On Sherwood Anderson's "Winesburg, Ohio"
Sherwood Anderson belongs to the epoch of writers of the Lost Generation. The Generation that was deeply disillusioned with gruesome reality and abhorred it so much because of ignorance of people soaked in everyday problems and not taking any particular interest in anything else, but hustle and bustle of their own existence. And what scares the most is the naivete of such people, which is absolutely understandable at the same time – they have not seen the other life, yet they are scarcely aware that it exists. Because in reality there are thousands of provincial towns like fictional Winesburg – not only in the state of Ohio where Sherwood Anderson was from, but all over the States and not solely there where you will find “a suppressed volcano of frustrations, passions, and bitterness”1 – in a word, so much ado about nothing! And what is more terrible – Joe Welling, the Kings, Jesse Bentley, Wash Williams and many others - are “entirely happy or complacent”2. Most often, they have no goal, and even if there is some aim, it is usually of some dubious character.…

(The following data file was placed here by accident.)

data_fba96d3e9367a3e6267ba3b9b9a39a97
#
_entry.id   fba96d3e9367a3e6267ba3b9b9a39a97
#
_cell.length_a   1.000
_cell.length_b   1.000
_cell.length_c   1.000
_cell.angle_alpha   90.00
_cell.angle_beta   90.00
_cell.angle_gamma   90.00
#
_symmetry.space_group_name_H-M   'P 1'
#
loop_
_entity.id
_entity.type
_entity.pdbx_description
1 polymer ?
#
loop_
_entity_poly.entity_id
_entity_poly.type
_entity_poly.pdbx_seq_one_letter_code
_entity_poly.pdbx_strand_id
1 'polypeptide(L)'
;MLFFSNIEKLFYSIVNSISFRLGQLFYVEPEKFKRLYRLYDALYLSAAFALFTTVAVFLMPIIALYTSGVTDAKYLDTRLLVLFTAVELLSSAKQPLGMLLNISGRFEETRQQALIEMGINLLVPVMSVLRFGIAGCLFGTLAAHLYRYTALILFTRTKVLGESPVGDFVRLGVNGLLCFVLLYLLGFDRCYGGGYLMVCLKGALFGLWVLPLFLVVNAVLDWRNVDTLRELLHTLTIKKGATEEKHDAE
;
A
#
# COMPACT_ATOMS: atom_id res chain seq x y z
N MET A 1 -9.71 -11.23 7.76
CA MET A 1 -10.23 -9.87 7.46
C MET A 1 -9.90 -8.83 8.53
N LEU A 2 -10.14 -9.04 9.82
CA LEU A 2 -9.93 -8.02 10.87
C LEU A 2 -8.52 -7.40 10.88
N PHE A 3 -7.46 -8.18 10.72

- Depiction of Mother's and Daughter's Relationships Throughout the Three Generations of the Hsu Family in the Joy Luck Club by Amy Tan
- Henrik Ibsen "Peer Gynt"
- On Sherwood Anderson's "Winesburg, Ohio"
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